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So after a lengthy battle with my dad's psychiatrist, the VA is AWFUL, she said she was adding Depakote to calm him down.


I have read horror stories about this drug stating that it puts the person in a "zombie" like state, increases agitation and that it is bad for people with heart disease.


You know how your gut tells you to stay away? I'm having that feeling right now. I don't think I want to start him on it.

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UPDATE: Dad was approved for Hospice, and the first thing they did was DISCONTINUE the Depakote. They were shocked that they were starting a 120 pound man on 1000 mg of the med.

Instead, they prescribed Ativan as needed for agitation. Dad doesn't get physical when he's agitated. He just yells and asks for me constantly. Sometimes the only way to calm him down is to let him hear my voice.

Anyway, I'm hoping things get a little better for the next 6 months. I was worried that Dad wasn't "sick enough" for Hospice, but they determined he was eligible for services.

They were very helpful, and I am happy that doctors and nurses will come to him along with volunteers and a chaplain. That alone, I hope, will give me the time I need to focus on work and improve my performance.

It seems like it is a win-win at this point.
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Tiny, your dad has dementia.

His brain is broken. Logic is out. Illogical connections and confabulations are the order of the day.

Try the depakote. Tell him it's a med that will help with his breathing.
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I had a panic attack ONCE. I was somewhat prepared for it as a doctor said it might be a temporary side effect of a drug she prescribed.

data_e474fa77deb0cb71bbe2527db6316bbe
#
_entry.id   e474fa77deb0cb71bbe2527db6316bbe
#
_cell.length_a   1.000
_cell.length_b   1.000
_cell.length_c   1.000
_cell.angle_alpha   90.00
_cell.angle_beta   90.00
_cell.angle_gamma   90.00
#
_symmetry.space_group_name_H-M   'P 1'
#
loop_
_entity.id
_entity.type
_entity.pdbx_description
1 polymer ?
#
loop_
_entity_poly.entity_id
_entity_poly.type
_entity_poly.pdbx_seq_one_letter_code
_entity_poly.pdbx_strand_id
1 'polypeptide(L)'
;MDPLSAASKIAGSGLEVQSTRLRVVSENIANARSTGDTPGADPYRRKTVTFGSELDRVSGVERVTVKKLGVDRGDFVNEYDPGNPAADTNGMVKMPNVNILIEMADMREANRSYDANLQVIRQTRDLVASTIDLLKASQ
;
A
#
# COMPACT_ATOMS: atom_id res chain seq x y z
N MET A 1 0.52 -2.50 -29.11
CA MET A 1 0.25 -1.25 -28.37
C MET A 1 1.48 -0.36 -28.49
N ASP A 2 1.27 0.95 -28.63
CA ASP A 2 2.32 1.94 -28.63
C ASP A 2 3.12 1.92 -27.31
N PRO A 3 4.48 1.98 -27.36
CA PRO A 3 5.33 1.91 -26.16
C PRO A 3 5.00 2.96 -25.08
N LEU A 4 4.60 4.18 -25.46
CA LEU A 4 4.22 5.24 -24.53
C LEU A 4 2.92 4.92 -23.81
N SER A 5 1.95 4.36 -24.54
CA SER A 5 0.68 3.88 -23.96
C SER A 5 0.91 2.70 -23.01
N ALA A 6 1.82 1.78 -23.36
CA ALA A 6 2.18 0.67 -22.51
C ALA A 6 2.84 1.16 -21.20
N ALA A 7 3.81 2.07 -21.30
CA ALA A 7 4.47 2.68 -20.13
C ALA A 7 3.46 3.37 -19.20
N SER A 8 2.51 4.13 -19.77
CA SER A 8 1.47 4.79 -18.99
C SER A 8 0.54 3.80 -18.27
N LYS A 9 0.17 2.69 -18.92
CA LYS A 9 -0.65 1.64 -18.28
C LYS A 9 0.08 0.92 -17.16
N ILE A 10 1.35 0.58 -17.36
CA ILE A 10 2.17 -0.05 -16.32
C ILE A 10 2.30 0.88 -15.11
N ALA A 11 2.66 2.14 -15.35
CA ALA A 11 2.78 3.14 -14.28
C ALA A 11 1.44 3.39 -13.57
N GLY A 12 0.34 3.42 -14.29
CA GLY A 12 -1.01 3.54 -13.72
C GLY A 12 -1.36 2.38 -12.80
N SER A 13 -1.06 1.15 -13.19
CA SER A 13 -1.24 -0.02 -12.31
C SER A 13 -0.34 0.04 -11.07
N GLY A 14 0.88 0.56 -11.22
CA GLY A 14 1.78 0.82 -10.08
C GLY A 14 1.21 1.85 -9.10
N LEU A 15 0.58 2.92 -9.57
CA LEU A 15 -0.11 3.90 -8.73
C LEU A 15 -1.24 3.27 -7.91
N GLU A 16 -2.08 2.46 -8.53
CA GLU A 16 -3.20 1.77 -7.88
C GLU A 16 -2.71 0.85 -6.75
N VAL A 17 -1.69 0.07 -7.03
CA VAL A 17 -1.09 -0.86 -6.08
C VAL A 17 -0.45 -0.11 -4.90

I cannot imagine having panic attacks every night and not understanding what was going on. What a nightmare! I'd sure want to try anything that might help.
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You can find horror stories about most meds. I've read some about some meds that I take, but, they haven't effected me at all.

I know that some people can't take Cymbalta, but, for my LO, it was a miracle drug. It didn't take long to help her either. We discontinued it once, and oh my. She became very distressed, worried, anxious, crying, biting nails, etc. The doctor put her back on it and she returned to a more normal and content state. Not groggy at all. To me, if the patient is extremely agitated, it's uncomfortable for them as well. It's not just those around the person. They need relief from the symptoms. I hope it works out.
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OK... maybe I am freaking out a bit too much. As always, the negative always seems to show up first online.

Dad is having severe panic attacks every night to the point where the ALF is considering dismissing him because he gets so combative.

He's currently on Seroquel which puts him to sleep. With his dementia, he's connected it to being a "sleeping pill" and fights back when the ALF staff tries to give it to him before 10 PM despite it being written PRN for agitation.